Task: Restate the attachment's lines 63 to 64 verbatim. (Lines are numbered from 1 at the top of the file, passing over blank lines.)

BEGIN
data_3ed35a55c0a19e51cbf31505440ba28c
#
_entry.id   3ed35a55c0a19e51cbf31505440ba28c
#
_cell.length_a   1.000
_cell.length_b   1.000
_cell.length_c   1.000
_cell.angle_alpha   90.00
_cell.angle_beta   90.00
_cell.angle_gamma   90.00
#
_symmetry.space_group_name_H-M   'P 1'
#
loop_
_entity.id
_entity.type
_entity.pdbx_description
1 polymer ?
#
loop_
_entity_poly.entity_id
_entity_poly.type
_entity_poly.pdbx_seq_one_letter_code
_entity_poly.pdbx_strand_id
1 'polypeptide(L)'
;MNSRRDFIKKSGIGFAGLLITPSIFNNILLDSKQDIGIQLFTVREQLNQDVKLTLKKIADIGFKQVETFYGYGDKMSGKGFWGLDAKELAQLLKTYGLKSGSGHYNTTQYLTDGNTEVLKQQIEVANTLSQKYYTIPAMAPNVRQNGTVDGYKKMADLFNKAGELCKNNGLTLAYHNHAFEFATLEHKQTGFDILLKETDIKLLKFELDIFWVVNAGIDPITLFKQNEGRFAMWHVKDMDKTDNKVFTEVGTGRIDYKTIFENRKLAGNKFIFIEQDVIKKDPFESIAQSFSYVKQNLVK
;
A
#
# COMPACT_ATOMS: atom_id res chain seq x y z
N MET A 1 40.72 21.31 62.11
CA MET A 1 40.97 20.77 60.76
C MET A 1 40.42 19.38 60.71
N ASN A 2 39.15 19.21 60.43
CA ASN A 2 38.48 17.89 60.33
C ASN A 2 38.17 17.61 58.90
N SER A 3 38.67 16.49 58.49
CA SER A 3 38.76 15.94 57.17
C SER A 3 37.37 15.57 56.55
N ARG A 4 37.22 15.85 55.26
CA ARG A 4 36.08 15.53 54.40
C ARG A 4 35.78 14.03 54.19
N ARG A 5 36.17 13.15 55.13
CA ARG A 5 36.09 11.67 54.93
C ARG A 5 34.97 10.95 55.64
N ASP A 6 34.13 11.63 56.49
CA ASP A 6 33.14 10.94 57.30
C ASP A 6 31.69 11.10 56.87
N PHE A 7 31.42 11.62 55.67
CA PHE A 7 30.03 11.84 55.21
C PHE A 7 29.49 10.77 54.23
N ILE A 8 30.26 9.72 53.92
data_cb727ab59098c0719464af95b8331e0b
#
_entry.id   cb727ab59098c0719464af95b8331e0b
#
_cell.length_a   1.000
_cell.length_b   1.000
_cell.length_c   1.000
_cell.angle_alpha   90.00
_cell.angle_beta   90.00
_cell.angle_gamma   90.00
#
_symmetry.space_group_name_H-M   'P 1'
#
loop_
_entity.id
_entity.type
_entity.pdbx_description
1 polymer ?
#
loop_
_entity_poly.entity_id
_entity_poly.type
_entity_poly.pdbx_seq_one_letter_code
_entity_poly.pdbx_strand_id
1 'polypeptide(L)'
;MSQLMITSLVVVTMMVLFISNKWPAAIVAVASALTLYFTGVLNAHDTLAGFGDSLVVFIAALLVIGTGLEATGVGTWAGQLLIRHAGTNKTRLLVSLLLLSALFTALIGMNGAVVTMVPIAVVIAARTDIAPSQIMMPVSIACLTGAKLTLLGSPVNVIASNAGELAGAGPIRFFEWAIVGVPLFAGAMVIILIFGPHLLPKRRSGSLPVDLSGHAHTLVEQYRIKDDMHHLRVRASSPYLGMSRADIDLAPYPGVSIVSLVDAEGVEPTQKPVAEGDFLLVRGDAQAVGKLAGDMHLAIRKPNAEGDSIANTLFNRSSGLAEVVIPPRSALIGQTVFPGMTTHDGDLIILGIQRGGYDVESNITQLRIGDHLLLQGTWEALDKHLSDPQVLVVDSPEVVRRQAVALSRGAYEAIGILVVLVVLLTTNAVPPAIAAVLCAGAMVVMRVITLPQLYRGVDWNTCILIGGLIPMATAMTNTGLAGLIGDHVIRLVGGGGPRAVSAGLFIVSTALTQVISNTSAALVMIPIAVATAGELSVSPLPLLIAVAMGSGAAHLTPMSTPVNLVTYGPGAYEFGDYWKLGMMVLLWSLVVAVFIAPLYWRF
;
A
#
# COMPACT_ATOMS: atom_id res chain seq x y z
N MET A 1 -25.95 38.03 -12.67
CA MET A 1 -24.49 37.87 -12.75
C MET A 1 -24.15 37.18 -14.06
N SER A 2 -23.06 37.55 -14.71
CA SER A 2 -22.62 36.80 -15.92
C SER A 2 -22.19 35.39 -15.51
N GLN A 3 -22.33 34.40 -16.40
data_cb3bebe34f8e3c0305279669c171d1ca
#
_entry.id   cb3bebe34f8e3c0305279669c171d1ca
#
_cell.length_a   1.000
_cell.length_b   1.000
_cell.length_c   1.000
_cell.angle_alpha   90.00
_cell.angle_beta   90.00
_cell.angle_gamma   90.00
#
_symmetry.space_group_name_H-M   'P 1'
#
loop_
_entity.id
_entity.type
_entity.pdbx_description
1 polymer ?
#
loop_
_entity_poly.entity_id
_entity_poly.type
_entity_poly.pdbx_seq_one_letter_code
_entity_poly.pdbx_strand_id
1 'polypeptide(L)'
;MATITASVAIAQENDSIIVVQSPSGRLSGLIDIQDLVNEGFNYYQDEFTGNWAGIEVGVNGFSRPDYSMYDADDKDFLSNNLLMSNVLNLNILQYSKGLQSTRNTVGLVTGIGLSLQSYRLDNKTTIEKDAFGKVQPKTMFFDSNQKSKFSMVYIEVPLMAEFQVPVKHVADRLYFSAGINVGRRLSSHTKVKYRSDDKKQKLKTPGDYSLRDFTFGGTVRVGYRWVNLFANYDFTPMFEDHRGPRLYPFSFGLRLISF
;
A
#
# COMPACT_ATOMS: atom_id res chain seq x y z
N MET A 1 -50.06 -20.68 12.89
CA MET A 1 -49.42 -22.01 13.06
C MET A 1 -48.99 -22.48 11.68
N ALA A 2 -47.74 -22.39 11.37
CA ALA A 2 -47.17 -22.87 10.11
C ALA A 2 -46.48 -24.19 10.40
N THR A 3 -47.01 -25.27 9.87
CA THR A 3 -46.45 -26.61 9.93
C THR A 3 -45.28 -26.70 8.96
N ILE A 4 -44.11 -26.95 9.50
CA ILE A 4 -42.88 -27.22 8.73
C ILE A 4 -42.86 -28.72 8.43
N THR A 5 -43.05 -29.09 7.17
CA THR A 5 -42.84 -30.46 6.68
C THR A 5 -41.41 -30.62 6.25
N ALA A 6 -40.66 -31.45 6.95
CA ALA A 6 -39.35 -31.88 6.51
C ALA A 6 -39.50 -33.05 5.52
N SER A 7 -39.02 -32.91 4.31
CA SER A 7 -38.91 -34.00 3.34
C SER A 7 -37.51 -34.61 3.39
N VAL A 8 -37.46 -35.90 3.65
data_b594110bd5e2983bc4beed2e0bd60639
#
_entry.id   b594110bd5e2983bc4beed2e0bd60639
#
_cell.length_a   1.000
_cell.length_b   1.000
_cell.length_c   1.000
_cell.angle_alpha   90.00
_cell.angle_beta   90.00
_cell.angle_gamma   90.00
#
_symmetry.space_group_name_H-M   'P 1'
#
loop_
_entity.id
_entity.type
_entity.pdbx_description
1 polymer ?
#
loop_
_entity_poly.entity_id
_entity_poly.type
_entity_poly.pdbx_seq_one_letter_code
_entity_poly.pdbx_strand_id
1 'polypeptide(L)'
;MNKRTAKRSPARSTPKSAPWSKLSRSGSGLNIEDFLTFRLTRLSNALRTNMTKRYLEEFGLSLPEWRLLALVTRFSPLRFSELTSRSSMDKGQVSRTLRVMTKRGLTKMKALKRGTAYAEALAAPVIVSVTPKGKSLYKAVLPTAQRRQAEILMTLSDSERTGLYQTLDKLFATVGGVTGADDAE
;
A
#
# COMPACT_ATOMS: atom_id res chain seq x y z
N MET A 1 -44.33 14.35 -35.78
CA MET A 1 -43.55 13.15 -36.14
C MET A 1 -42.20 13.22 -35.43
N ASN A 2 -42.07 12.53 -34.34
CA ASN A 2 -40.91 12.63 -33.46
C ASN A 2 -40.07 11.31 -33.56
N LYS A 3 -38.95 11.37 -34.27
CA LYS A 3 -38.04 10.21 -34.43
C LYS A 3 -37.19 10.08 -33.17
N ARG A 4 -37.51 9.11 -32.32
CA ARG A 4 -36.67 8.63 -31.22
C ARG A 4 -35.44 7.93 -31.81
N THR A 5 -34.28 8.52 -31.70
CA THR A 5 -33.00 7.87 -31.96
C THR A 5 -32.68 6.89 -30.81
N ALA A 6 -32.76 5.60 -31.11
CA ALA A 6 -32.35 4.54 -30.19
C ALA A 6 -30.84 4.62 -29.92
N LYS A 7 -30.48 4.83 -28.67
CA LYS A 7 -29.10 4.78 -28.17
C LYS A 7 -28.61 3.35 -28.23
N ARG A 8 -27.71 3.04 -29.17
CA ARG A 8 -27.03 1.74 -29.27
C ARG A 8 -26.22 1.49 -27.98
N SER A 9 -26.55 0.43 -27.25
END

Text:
#
_symmetry.space_group_name_H-M   'P 1'